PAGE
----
Cytomegalovirus-Specific CD4 and CD8 T Cell Responses in Infants and Children

Authors


Correspondence to: A. K. Lidehäll, Department of Immunology, Genetics and Pathology, Rudbeck Laboratory C11, SE-751 85 Uppsala, Sweden. E-mail: annakarin.lidehall@farmbio.uu.se

Abstract

Congenital cytomegalovirus (CMV) infection is the most common congenital infection causing childhood morbidity. The pathogenetic mechanisms behind long-term sequelae are unclear, but long-standing viremia as a consequence of the inability to convert the virus to a latent state has been suggested to be involved. Whereas primary CMV infection in adults is typically rapidly controlled by the immune system, children have been shown to excrete virus for years. Here, we compare T cell responses in children with congenital CMV infection, children with postnatal CMV infection and adults with symptomatic primary CMV infection. The study groups included 24 children with congenital CMV infection, 19 children with postnatal CMV infection and eight adults with primary CMV infection. Among the infants with congenital CMV infection, 13 were symptomatic. T cell responses were determined by analysis of interferon gamma production after stimulation with CMV antigen. Our results show that whereas adults display high CMV-specific CD4 T cell responses in the initial phase of the infection, children younger than 2 years have low or undetectable responses that appear to increase with time. There were no differences between groups with regard to CD8 T cell function. In conclusion, inadequate CD 4 T cell function seems to be involved in the failure to get immune control of the CMV infection in children younger than 2 years of age with congenital as well as postnatal CMV infection.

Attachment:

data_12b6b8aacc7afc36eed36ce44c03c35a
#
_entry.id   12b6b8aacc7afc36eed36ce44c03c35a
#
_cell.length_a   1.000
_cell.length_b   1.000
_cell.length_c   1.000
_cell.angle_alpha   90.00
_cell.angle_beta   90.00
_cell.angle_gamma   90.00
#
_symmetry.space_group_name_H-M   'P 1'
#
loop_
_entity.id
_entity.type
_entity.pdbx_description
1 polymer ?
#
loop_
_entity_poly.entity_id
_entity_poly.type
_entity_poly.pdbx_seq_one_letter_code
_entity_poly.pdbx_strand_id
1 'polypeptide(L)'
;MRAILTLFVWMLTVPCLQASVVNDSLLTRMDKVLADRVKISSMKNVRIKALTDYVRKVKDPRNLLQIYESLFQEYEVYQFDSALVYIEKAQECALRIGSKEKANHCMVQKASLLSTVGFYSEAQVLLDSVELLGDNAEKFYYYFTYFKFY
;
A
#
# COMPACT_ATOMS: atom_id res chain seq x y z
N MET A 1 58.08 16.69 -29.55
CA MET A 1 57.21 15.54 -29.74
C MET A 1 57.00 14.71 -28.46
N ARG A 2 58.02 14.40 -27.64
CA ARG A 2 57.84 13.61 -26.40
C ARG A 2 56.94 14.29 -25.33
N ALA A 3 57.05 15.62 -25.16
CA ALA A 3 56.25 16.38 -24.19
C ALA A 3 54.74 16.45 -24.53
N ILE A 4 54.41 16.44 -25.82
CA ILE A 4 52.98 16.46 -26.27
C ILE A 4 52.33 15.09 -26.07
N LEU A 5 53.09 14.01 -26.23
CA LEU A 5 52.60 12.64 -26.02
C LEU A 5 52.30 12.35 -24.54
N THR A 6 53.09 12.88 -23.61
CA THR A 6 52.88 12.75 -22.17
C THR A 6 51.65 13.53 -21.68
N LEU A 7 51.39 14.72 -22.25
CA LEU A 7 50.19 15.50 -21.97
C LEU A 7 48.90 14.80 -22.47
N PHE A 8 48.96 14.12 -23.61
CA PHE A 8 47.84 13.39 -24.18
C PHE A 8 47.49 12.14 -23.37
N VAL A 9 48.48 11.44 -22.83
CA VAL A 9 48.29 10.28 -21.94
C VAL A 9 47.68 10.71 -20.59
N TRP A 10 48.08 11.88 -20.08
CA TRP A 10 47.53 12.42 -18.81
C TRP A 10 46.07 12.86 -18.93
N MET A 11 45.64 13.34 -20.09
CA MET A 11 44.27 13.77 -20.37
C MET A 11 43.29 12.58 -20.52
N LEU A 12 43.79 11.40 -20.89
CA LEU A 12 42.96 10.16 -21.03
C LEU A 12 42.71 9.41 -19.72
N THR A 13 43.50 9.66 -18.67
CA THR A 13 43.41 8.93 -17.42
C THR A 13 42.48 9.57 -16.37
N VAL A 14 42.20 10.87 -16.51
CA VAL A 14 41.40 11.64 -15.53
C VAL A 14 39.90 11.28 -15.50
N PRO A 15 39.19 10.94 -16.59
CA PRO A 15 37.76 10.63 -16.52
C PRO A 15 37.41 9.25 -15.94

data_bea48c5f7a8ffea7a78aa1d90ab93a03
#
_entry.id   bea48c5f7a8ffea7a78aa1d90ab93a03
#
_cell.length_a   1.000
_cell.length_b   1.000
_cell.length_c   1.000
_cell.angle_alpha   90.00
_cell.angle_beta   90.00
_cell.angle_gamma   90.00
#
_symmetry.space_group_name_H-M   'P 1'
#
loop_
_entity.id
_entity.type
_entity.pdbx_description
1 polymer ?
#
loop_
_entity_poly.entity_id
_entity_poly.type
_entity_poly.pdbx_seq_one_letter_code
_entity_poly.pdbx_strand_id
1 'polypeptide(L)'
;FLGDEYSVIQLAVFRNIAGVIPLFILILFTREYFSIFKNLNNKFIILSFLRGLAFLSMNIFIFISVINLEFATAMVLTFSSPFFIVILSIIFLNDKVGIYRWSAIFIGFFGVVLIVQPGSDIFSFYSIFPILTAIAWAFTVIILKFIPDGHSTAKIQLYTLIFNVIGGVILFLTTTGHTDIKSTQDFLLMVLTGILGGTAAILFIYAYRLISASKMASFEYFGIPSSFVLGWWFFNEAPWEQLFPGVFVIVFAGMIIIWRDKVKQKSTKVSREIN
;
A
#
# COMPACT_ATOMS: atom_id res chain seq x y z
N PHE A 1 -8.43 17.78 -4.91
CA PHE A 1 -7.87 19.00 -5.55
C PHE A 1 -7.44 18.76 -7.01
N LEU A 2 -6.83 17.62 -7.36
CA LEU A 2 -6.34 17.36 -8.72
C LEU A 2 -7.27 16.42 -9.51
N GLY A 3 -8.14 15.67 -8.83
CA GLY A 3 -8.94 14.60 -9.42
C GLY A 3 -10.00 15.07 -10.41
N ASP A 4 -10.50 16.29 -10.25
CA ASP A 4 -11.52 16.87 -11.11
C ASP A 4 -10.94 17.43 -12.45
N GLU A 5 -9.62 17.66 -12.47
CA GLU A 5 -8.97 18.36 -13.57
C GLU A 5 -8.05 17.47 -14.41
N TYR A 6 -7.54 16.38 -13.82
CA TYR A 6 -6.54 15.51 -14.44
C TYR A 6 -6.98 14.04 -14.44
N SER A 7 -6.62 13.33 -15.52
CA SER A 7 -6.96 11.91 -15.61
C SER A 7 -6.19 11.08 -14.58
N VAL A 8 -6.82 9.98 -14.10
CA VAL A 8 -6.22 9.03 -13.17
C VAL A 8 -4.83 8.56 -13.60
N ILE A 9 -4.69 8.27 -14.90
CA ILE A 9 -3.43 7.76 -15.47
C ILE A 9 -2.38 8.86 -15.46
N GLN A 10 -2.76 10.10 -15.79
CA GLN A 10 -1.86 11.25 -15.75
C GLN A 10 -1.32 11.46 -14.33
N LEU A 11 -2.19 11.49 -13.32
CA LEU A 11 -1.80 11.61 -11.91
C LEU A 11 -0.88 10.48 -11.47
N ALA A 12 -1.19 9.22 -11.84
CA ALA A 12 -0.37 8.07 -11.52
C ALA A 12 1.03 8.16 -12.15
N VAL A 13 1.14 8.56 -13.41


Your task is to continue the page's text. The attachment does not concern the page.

Ancillary